- What is care coordination
Care coordination is a conscious, deliberate effort to help patients navigate the healthcare and social services ecosystem for better health outcomes.
Care coordination might involve helping patients navigate through primary care and specialist care as and when needed.
It might include medication management and adherence assistance.
It may include navigating social or community services available to a patient.
- Why is care coordination needed
We all want to achieve safer, more effective care, better health outcomes for our patients. Care coordination brings the biggest impact to closing healthcare care gaps.
Care coordination is needed because:
1. Healthcare interoperability is broken, hence automated care coordination is not possible
2. Primary care doctors lack bandwidth and incentive to execute regimented care coordination
3. Specialists lack complete patient information / a 360 degree view of the patient
- How can care coordination help the patient care continuum
Essentially, the entire care of a patient ends up leaning towards disjointed episodic, acute care that breaks during transitions of care.
There are two kinds of transitions to be aware of.
– Transition between care team/individuals – eg when patient care is moving between various specialists, PCP and / or inpatient vs outpatient settings
– Transition between time – eg life stages of an individual, episodes of care, acuteness of the illness.
Those are the primary breakdown points that care coordinators or care managers need to be acutely aware of.
- Are Continuity of care and care coordination the same?
Arguably, continuity of care intermingles with care coordination.
Continuity of care occurs due to deliberate care coordination (in my humble opinion). If continuity of care is defined when physicians, medical records, individuals come together during episodes of care, then care coordination certainly contributes significantly to continuity of care.
Essentially, for continuity of care to be successful, information flow continuity has to occur – be it via CCDA or patient preferences etc. Additionally, relational continuity has to exist as well – between the patient and their clinical care team. Finally, there had to be continuity of a patient’s management of care.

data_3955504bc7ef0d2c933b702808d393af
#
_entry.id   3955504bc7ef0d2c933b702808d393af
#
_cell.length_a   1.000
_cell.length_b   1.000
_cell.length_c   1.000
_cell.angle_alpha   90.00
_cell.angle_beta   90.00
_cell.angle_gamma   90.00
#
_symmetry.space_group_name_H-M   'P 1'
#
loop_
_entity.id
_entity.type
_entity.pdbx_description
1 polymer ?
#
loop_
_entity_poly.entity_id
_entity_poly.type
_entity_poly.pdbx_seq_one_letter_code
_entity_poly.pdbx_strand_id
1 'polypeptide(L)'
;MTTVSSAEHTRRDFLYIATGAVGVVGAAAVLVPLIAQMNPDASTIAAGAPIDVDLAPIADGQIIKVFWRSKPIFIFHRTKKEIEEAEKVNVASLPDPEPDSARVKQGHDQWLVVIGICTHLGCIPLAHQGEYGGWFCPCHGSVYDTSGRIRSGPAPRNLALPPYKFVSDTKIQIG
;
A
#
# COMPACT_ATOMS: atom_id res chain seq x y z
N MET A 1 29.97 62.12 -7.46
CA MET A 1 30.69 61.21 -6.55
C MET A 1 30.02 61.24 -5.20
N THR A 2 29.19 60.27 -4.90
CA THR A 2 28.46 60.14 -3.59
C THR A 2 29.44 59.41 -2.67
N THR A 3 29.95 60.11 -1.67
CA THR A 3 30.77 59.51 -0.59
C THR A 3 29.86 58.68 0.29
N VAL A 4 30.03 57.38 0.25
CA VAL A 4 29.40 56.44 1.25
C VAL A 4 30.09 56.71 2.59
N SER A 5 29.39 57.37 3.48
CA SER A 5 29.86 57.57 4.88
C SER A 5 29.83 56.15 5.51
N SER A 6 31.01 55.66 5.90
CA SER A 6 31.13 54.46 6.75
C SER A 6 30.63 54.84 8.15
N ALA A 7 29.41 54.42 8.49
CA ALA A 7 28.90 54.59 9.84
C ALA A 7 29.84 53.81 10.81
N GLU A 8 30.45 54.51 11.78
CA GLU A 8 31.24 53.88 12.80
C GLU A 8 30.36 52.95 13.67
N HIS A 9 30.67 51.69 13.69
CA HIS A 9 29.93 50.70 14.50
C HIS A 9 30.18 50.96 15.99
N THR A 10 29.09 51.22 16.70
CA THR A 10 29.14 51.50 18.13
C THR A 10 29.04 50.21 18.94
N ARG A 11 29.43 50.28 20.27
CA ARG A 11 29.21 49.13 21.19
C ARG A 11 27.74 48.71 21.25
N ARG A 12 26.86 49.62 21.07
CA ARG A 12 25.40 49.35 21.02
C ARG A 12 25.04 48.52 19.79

All of the above, in my opinion, can be manifested via care coordination.
If care was better coordinated, information , patient preferences, social determinants of patient’s health were better communicated between the entire care team, it could significantly improve the outcomes for patients, payers and providers.
- What are some Examples of care coordination
There are a couple of ways of achieving coordinated care. It can get overwhelming when you’re just getting started.
Creating a proactive care plan, assessing patient needs and goals might even be a part of what your team already does – That’s an example of care coordination.
Some (very few) practices establish staff responsibility and accountability around care plans, transitions of care, sharing health records proactively with care team – another example of care coordination.
Some practices take responsibility of supporting patient’s self management goals or even linking them to community resources – another example of care coordination activities.
Of course, there are broader, more regimented approaches like patient centered medical homes, care management, medication management as well.
- How does Care coordination work in fee for services
The notion that preventive care reduces fee for service revenues is simply a fallacy. Even fee for service providers are held to HEDIS quality measures. Especially for primary care practices, closing care gaps of quality measures requires you and your staff to coordinate care of your patients across specialists, labs etc.